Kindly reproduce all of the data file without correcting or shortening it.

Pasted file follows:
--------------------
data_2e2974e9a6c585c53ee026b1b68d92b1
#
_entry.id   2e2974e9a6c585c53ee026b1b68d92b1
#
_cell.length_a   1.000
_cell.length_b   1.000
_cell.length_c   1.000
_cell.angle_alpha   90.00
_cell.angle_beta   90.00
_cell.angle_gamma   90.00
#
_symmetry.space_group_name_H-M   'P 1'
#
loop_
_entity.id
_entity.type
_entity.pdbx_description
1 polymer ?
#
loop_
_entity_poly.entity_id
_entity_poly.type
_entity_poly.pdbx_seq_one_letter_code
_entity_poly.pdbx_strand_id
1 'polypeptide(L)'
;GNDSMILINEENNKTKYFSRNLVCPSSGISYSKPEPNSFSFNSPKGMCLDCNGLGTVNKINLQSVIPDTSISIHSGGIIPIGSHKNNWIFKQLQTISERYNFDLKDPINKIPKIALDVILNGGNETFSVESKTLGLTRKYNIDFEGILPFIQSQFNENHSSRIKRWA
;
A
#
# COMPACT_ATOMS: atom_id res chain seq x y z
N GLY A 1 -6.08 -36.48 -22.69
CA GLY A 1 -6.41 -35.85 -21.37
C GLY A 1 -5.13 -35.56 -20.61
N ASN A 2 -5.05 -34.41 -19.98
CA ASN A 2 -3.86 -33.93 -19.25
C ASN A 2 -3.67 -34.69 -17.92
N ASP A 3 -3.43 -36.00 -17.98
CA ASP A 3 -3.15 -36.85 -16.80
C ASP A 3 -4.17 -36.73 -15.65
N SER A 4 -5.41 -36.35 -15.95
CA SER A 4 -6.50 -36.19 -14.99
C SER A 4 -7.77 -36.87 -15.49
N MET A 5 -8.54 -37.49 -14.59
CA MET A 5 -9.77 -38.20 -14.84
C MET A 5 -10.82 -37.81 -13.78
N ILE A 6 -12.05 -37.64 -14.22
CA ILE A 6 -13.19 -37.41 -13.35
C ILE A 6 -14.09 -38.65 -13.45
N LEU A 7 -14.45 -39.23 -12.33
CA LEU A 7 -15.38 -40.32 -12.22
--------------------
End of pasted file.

data_2e2974e9a6c585c53ee026b1b68d92b1
#
_entry.id   2e2974e9a6c585c53ee026b1b68d92b1
#
_cell.length_a   1.000
_cell.length_b   1.000
_cell.length_c   1.000
_cell.angle_alpha   90.00
_cell.angle_beta   90.00
_cell.angle_gamma   90.00
#
_symmetry.space_group_name_H-M   'P 1'
#
loop_
_entity.id
_entity.type
_entity.pdbx_description
1 polymer ?
#
loop_
_entity_poly.entity_id
_entity_poly.type
_entity_poly.pdbx_seq_one_letter_code
_entity_poly.pdbx_strand_id
1 'polypeptide(L)'
;GNDSMILINEENNKTKYFSRNLVCPSSGISYSKPEPNSFSFNSPKGMCLDCNGLGTVNKINLQSVIPDTSISIHSGGIIPIGSHKNNWIFKQLQTISERYNFDLKDPINKIPKIALDVILNGGNETFSVESKTLGLTRKYNIDFEGILPFIQSQFNENHSSRIKRWA
;
A
#
# COMPACT_ATOMS: atom_id res chain seq x y z
N GLY A 1 -6.08 -36.48 -22.69
CA GLY A 1 -6.41 -35.85 -21.37
C GLY A 1 -5.13 -35.56 -20.61
N ASN A 2 -5.05 -34.41 -19.98
CA ASN A 2 -3.86 -33.93 -19.25
C ASN A 2 -3.67 -34.69 -17.92
N ASP A 3 -3.43 -36.00 -17.98
CA ASP A 3 -3.15 -36.85 -16.80
C ASP A 3 -4.17 -36.73 -15.65
N SER A 4 -5.41 -36.35 -15.95
CA SER A 4 -6.50 -36.19 -14.99
C SER A 4 -7.77 -36.87 -15.49
N MET A 5 -8.54 -37.49 -14.59
CA MET A 5 -9.77 -38.20 -14.84
C MET A 5 -10.82 -37.81 -13.78
N ILE A 6 -12.05 -37.64 -14.22
CA ILE A 6 -13.19 -37.41 -13.35
C ILE A 6 -14.09 -38.65 -13.45
N LEU A 7 -14.45 -39.23 -12.33
CA LEU A 7 -15.38 -40.32 -12.22